Another record-setting year for passenger traffic at the Greater Moncton International Airport has its chief executive officer predicting the facility will welcome one million travellers a year by 2024.

Bernard LeBlanc, the new chief executive officer of the Greater Moncton International Airport, says 677,000 passengers went through the facility last year.

"We have more passenger traffic at the greater Moncton airport than all the other New Brunswick airports combined," he says.

LeBlanc says the cold and long winter resulted in more charters to southern destinations. There were 15 charters a week this winter to Florida and the Caribbean.

LeBlanc says if passenger growth continues at the same pace, the airport could see one million passengers a year by 2024.

But it isn't only the passenger numbers that are taking off at the airport.

LeBlanc says cargo traffic was also up at 25,000 tonnes.

New federal fees

The increasing number of passengers and cargo shipments passing through the Moncton airport led the authority to turn a $2 million profit last year.

Bernard LeBlanc

Bernard LeBlanc, the president and chief executive officer of the Greater Moncton International Airport, said the airport could welcome one million passengers annually by 2024. (Marc Genuist/CBC)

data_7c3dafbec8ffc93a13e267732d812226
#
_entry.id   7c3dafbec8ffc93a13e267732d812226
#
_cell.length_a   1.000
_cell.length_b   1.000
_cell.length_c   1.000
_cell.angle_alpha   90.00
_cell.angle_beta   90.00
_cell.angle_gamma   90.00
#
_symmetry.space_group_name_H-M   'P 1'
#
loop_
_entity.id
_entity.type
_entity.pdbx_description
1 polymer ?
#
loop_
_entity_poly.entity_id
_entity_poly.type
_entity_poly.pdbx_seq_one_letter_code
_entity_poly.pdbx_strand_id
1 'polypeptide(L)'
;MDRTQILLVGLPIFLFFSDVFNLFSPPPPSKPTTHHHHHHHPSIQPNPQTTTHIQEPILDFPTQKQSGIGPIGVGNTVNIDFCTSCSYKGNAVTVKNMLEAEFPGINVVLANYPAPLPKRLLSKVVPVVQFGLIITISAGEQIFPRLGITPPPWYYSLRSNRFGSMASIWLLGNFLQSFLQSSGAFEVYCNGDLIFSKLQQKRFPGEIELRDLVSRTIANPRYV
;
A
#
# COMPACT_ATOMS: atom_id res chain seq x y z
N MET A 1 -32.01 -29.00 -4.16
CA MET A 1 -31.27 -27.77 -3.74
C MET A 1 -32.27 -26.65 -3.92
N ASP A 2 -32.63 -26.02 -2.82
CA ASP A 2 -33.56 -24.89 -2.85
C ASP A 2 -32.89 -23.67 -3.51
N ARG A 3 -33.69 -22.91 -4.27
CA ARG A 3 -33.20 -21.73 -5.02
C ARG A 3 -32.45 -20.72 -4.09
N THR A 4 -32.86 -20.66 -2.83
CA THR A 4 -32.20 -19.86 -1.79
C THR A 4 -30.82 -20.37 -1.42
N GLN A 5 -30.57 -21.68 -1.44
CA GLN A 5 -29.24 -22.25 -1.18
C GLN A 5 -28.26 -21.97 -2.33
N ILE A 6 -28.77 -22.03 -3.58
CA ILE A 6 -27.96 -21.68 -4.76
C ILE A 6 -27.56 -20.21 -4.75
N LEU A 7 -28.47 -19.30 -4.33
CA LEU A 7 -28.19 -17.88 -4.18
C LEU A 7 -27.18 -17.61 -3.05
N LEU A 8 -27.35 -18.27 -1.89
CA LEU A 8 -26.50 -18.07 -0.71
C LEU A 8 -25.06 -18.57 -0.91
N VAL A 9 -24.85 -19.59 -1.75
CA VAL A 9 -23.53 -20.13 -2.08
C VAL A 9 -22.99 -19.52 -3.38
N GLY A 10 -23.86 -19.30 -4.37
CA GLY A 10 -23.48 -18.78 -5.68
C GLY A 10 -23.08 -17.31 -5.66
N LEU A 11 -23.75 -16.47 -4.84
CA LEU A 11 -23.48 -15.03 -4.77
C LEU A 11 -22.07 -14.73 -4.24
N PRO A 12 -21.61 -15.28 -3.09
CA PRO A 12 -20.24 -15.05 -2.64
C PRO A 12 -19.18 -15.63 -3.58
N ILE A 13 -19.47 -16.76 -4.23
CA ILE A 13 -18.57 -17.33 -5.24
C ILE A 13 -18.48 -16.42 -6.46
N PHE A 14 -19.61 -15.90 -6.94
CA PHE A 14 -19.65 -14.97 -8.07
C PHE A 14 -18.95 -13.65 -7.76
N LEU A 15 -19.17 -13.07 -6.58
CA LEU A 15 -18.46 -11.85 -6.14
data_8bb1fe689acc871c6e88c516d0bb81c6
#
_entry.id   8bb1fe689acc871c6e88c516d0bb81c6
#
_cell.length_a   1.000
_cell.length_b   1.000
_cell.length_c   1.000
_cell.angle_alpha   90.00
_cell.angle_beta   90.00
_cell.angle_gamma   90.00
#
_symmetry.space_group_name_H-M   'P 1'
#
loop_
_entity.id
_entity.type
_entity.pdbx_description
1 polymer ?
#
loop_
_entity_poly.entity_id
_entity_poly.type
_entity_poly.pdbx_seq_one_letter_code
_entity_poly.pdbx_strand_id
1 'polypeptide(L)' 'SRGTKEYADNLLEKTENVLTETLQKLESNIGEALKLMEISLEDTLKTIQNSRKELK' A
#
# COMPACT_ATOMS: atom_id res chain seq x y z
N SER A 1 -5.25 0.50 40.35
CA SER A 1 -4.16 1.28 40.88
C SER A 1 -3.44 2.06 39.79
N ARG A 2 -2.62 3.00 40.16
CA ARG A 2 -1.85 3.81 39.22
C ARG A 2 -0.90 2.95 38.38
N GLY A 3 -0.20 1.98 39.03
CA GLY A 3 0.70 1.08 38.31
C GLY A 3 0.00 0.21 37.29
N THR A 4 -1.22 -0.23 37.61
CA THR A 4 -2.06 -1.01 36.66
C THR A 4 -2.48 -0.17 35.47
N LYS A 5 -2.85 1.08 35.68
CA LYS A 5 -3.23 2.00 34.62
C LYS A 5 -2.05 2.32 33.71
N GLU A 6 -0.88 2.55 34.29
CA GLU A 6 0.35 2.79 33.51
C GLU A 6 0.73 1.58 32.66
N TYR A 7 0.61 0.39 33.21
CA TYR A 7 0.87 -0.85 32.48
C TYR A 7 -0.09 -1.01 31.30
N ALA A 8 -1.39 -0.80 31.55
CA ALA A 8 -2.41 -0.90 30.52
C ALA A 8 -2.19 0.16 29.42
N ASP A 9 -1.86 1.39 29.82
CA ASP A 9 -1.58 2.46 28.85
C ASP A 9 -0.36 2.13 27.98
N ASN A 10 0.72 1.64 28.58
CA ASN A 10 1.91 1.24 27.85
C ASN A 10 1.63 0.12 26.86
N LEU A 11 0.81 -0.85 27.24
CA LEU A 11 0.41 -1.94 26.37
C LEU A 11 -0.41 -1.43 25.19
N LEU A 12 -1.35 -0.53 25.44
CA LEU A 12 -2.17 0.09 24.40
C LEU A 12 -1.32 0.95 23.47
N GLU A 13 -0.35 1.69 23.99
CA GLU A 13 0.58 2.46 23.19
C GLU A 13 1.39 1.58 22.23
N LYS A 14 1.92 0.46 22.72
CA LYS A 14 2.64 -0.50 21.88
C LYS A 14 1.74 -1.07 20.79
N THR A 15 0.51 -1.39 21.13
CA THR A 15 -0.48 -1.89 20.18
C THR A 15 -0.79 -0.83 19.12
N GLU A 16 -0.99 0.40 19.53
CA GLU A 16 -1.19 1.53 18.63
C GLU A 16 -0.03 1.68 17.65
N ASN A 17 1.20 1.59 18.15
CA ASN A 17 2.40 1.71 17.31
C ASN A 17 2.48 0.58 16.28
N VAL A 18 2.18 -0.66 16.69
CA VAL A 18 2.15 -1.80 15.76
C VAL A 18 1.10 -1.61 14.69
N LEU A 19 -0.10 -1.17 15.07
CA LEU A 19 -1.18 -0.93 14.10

But that success means the federal government is looking at taking a bigger share of the profits.

"Because we've done so well, the rent calculation is based on revenue so if we generate more revenue we pay more rent." LeBlanc says.

LeBlanc says Moncton has had an exemption because it is one of a handful of Canadian airports that hasn't been required to pay rent until now.

Airports in Canada paid $290 million to the federal government in 2013, according to the Canadian Airports Council.

Next year, LeBlanc says Moncton will join that club.

"We'll pay about half a million dollars in 2016, so it really impacts us quite a bit and just in terms of numbers it's almost $1.50 for each passenger that leaves our airport," he says.

LeBlanc says he wouldn't mind paying the money if the federal government spent more on airports.

He says the Canadian government spends a lot less on airports than the U.S. government. LeBlanc says that makes it more expensive to fly in Canada.